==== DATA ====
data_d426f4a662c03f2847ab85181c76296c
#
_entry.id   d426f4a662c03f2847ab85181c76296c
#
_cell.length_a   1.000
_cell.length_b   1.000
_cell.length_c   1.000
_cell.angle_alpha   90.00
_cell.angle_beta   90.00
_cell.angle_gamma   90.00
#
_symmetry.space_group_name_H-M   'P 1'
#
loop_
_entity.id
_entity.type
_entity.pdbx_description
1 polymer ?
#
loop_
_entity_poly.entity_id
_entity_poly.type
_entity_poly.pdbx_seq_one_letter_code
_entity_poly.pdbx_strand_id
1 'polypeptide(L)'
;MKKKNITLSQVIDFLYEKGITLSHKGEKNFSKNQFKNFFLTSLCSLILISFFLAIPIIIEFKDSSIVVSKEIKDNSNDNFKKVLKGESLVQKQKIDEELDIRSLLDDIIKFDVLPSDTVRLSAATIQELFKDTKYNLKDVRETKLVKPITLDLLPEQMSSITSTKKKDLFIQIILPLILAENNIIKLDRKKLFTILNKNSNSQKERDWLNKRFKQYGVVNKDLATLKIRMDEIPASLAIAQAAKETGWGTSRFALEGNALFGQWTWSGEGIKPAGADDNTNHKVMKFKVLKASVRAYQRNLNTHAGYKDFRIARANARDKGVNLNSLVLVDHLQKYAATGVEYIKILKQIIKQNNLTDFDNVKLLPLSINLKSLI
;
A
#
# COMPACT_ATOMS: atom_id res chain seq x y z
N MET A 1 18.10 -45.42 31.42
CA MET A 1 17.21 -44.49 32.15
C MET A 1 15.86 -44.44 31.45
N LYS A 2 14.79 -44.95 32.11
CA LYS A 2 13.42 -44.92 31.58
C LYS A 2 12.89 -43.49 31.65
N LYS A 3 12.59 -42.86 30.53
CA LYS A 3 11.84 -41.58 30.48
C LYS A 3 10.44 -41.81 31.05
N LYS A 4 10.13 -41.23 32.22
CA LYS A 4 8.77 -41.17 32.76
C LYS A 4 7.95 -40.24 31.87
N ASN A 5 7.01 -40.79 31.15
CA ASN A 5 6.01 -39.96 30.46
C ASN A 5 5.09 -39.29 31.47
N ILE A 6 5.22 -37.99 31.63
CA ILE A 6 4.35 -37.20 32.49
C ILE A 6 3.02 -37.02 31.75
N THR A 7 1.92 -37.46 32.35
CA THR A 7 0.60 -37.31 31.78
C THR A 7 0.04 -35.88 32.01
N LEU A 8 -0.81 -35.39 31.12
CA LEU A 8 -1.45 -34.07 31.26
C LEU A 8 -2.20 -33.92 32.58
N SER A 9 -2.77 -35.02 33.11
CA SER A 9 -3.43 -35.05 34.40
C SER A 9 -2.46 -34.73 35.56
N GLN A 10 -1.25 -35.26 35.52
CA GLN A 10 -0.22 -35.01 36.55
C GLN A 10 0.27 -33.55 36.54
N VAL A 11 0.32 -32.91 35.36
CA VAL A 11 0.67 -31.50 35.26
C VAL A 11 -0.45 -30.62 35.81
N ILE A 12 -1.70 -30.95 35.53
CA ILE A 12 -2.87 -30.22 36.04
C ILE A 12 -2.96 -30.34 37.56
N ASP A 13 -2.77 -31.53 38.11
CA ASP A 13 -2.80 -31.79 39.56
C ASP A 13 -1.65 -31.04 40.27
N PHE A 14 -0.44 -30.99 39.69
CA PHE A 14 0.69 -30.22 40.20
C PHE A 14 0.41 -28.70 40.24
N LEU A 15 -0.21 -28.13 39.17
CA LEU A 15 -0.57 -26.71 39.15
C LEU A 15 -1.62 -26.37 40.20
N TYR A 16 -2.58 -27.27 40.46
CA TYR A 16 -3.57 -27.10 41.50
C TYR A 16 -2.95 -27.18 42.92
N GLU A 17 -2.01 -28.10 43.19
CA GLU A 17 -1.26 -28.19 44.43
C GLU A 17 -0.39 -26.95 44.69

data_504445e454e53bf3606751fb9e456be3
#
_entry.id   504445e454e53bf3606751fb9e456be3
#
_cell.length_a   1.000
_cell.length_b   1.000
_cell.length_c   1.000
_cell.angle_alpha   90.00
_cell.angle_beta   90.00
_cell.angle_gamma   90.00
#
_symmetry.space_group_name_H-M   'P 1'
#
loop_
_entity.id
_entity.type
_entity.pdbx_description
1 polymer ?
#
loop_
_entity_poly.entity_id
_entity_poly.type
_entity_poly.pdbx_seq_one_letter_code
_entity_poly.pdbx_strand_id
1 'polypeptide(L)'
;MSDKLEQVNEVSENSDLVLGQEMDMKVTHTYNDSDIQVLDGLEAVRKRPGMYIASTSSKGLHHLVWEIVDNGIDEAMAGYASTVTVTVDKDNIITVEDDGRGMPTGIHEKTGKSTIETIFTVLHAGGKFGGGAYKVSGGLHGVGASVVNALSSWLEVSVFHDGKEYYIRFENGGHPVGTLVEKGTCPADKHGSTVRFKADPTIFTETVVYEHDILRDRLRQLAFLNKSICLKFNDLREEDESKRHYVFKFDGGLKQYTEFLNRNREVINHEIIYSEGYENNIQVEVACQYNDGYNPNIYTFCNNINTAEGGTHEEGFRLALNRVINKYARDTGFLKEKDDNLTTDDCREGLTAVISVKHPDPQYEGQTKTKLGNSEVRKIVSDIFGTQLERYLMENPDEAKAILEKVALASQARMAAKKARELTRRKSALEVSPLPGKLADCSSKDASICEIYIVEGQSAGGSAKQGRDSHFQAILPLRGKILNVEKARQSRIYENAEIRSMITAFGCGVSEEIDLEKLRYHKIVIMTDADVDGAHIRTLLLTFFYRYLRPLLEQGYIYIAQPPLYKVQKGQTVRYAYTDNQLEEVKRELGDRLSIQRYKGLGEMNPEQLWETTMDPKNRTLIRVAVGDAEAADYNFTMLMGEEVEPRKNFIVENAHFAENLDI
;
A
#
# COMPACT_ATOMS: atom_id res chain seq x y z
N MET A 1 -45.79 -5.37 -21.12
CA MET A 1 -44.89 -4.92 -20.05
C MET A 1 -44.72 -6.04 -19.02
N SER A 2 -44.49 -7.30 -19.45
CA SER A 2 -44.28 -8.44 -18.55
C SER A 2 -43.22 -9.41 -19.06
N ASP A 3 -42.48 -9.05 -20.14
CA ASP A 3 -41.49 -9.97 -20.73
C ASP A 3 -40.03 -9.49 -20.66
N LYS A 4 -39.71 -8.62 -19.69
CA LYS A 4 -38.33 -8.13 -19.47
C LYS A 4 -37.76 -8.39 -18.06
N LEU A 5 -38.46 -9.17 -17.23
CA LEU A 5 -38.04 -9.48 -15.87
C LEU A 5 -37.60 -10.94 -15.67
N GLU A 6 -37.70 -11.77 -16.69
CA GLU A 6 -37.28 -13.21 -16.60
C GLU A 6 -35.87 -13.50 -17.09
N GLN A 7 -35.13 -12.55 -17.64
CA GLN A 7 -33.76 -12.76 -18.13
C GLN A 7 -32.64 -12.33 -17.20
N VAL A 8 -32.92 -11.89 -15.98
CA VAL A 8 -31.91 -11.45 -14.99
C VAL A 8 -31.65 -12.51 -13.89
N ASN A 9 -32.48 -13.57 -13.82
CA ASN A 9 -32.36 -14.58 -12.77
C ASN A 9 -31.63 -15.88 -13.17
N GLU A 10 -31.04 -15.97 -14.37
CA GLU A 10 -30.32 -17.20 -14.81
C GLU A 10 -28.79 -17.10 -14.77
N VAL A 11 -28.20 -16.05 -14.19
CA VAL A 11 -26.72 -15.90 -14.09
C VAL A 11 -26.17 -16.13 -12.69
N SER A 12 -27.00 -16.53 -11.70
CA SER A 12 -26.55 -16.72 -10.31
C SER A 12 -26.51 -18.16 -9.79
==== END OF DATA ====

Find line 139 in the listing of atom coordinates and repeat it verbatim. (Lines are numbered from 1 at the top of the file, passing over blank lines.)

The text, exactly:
N GLU A 10 -31.04 -15.97 -14.37